“Celebrity and name recognition is currency in Hollywood,” said Todd Boyd, a cinema and media studies professor at the University of Southern California. Mr. Boyd, whose work focuses on race and popular culture, added that the entertainment business was under pressure to diversify its ranks and the stories it put on screen.
Credit George Pimentel/WireImage
“The question is where this goes in the long term,” Mr. Boyd said. “How long will the content boom last? Will diversity continue to matter?”
And success on the court in no way ensures success on screens, Mr. Boyd noted.
So far, the most serious has been Mr. James, whose production company, SpringHill Entertainment, has financial backing from Warner Bros. Early accomplishments include “The Wall,” a game show on NBC where contestants play what is essentially vertical pinball. SpringHill has at least 10 series and three films in the works, including “Space Jam 2” and a reimagining of the 1990 hip-hop comedy “House Party.”
Co-founded by Maverick Carter, SpringHill has also built a sports-centric video and podcast platform called Uninterrupted. Sample offering: “The Shop,” which finds Mr. James and Draymond Green of the Golden State Warriors debating music, sports and culture while getting haircuts.
“As the number of platforms and distribution channels grows — social media, Amazon, Netflix — there is a big need for unique content and quality storytelling that can cut through the noise,” said Mr. Carter, who serves as SpringHill’s chief executive and has known Mr. James since boyhood. “We saw an opportunity to tell stories about people who look like us and think like us.”
Because he is still playing basketball, Mr. James is not sitting in many production meetings. But Mr. Bryant, who retired in 2016 after two decades with the Los Angeles Lakers, is taking the opposite approach to building his Granity Studios.
“He’s working on a bunch of novels — fiction, but rooted in sport — and will be building shows and films from there, original from his own head,” said Molly Carter, Granity’s chief marketing officer.
Credit Mike Nelson/European Pressphoto Agency
In the near term, Mr. Bryant has a basketball-analysis show, “Detail,” headed to ESPN. And he will appear at the Academy Awards on March 4. He is nominated for an Oscar for producing “Dear Basketball,” an animated short based on a poem he wrote.
At a recent Academy of Motion Picture Arts and Sciences event, Mr. Bryant was mobbed by Hollywood A-listers wanting to take selfies with him.
“This is better than any All-Star Game I was ever in,” he said after posing with Allison Janney, an Oscar acting nominee for the ice-skating biopic “I, Tonya.”
Hollywood has a long history of casting athletes, who come with built-in fan bases and often exude a natural magnetism on screen. Johnny Weissmuller, an Olympic swimmer, starred in a dozen “Tarzan” movies starting in the 1930s.
Among basketball players, Michael Jordan appeared as himself in the original “Space Jam,” which took in $337 million worldwide in 1996, after adjusting for inflation. Shaquille O’Neal, Kareem Abdul-Jabbar and Magic Johnson have tried acting, producing and hosting over the years, to mixed results.
The current crop of N.B.A. stars are a bit different. With Mr. James leading the way, some are trying to build production businesses that can thrive over the long term. (SpringHill is named after a housing complex where Mr. James lived as a boy. Granity is a word that Mr. Bryant made up by melding “greater than infinity.” Thirty Five Media represents Mr. Durant’s Warriors jersey number.)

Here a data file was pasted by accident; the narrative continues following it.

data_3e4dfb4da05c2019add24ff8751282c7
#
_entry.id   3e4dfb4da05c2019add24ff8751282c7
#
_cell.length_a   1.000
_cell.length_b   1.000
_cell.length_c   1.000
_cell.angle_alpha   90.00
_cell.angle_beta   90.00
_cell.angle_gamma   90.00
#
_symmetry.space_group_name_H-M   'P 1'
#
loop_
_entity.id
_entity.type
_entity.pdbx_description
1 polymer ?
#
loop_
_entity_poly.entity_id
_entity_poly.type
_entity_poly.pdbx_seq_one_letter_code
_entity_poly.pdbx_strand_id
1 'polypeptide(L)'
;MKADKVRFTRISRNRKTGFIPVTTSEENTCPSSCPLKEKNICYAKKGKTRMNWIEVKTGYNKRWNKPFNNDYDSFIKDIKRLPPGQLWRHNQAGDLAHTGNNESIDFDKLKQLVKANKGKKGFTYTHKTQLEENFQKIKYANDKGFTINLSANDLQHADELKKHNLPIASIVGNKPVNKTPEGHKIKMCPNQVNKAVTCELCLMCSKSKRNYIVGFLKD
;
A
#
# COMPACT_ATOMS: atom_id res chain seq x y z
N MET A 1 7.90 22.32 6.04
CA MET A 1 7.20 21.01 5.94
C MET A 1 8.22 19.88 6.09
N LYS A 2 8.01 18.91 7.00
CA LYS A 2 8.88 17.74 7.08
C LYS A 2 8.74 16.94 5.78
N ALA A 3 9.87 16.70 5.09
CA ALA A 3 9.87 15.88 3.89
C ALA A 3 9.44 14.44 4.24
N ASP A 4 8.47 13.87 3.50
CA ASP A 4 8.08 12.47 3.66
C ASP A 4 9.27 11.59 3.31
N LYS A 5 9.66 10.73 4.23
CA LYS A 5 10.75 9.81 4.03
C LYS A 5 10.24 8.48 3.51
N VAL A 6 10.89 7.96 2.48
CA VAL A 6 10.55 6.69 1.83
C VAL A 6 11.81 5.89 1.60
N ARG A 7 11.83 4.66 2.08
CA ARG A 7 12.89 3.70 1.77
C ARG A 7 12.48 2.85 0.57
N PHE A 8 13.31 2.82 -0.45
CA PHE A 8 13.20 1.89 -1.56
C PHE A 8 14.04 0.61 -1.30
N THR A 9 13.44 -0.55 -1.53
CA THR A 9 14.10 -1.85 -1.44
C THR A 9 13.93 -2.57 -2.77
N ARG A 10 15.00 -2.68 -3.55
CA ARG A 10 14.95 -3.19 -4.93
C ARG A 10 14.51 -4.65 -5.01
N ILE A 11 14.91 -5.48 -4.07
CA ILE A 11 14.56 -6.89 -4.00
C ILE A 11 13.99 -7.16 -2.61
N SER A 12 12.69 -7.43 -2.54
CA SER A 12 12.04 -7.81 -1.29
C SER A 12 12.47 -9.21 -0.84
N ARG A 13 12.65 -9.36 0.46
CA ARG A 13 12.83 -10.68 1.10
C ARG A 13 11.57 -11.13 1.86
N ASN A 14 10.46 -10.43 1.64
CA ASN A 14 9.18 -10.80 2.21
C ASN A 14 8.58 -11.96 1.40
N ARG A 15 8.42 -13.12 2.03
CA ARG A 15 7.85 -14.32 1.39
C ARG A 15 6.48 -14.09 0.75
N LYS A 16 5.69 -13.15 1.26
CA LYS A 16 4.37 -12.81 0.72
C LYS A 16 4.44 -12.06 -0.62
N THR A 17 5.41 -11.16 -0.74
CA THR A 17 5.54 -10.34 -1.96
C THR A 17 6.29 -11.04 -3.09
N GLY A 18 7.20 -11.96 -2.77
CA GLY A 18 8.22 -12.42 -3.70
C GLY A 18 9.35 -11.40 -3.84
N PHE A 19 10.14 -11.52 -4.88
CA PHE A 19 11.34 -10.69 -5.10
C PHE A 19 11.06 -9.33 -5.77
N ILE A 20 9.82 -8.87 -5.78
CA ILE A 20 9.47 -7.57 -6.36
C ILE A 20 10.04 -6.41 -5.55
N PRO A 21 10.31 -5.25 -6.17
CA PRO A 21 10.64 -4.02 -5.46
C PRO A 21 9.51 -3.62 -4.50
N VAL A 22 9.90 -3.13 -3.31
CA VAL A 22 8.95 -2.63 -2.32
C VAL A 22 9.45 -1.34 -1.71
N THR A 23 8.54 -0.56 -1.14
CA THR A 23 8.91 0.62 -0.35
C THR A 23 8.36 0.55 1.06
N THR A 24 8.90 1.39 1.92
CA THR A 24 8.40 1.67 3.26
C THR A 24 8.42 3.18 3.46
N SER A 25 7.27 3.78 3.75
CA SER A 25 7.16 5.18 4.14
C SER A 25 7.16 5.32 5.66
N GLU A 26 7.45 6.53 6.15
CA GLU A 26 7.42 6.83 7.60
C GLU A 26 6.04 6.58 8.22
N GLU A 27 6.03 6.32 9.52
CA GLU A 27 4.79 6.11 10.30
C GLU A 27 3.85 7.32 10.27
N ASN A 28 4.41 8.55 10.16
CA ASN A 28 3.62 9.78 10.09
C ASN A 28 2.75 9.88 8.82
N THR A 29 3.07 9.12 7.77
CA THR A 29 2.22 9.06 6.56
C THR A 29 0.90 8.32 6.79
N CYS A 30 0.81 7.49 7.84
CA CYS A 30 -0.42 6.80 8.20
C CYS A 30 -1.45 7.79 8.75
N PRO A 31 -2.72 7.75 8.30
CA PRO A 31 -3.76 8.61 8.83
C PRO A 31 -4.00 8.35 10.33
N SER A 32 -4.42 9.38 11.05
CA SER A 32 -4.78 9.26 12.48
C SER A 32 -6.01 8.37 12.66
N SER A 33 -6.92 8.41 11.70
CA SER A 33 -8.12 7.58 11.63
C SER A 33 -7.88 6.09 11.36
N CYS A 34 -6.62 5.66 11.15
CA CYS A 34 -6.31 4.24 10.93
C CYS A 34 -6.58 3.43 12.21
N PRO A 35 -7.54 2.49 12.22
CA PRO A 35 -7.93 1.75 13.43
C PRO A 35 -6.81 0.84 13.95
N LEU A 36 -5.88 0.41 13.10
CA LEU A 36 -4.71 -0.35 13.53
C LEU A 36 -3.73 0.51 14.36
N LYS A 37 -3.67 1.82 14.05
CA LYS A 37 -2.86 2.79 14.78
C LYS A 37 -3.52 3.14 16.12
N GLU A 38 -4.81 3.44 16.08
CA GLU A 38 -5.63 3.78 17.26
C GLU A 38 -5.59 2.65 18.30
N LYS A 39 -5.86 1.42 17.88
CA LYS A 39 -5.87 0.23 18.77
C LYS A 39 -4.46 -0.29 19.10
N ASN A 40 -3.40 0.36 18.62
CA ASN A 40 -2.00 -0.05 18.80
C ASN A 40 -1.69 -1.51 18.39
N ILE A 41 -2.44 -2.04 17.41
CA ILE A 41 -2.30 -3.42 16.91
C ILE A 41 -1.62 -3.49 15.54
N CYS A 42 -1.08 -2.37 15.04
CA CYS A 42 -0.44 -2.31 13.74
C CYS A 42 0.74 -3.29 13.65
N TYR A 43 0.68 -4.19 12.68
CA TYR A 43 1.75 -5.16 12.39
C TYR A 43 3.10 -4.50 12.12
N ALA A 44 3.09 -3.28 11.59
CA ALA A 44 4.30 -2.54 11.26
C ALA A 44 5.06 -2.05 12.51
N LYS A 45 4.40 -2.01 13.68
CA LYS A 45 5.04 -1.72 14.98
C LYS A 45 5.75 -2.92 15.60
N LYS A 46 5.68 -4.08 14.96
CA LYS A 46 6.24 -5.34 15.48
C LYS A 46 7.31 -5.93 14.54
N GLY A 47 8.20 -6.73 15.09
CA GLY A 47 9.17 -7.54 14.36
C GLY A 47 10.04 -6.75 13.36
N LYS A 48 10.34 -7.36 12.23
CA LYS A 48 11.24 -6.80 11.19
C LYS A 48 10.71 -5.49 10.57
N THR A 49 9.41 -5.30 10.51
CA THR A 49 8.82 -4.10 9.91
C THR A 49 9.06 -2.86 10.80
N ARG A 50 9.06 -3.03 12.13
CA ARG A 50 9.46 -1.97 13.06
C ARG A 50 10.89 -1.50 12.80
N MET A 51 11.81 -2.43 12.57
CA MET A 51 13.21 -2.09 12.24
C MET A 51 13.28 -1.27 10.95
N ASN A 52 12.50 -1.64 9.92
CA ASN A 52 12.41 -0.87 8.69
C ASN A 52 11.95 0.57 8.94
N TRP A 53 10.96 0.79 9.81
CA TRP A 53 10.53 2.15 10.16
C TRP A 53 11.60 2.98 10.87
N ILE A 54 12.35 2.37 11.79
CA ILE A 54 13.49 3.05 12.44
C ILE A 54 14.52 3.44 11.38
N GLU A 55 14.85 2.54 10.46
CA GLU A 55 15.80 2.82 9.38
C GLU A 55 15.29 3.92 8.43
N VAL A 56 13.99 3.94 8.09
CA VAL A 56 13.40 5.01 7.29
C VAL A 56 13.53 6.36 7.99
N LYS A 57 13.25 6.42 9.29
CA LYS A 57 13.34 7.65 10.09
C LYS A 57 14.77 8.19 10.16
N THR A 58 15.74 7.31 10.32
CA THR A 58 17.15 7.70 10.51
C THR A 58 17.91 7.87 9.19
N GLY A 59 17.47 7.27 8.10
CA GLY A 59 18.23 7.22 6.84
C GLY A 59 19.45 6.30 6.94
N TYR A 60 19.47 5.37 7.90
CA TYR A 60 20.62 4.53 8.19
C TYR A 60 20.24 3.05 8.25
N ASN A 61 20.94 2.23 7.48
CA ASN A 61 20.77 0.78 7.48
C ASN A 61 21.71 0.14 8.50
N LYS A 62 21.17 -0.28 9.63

Credit Warner Bros.
“LeBron has done such a great job so far,” Mr. Durant said. “It’s like, wow, this can actually be done.”
Mr. Kleiman, who is also Mr. Durant’s manager, added that a generation of athletes had also watched music stars build business empires. “Kevin paid attention to the Jay Zs and the Puffys that came up ahead of him and provided a blueprint,” Mr. Kleiman said.
Mr. Durant may not be interested in acting now, but he got his start in Hollywood in 2012 when he starred in the family comedy “Thunderstruck,” which took in just $587,211 at the box office. After that experience, he focused on his basketball career and investing in tech companies.
His affiliation with YouTube formally started in April, when he introduced a channel dedicated to his off-court life. The channel, which has more than 600,000 subscribers, features videos of Mr. Durant at home (“Yo! This is K.D.”) and has expanded to include a popular feature, “Parking Lot Chronicles,” in which his teammate JaVale McGee interviews fans after games.
Thirty Five Media also aims to increase revenue on the channel with a twist on the endorsement deal.
“You may not get Kevin Durant the spokesman — he can only personally represent so many brands authentically — but you can get branded content,” Mr. Kleiman said.
The Apple project, “Swagger,” got its start when Mr. Grazer and Mr. Durant spent time together at Google Camp, a summertime conference on the Mediterranean.
“He started telling me the very interesting story about his early days playing basketball and how his mom kept a really good eye on him,” Mr. Grazer said. “And that got us talking about another way to do ‘Friday Night Lights,’ which was a series and movie about a boy’s identity and how things that seem imperceptible can be so seismic.”
Mr. Grazer added: “A lot of people wanted to buy the idea, but we sold it to Apple. The content boss there, Eddy Cue, is a big Warriors fan.”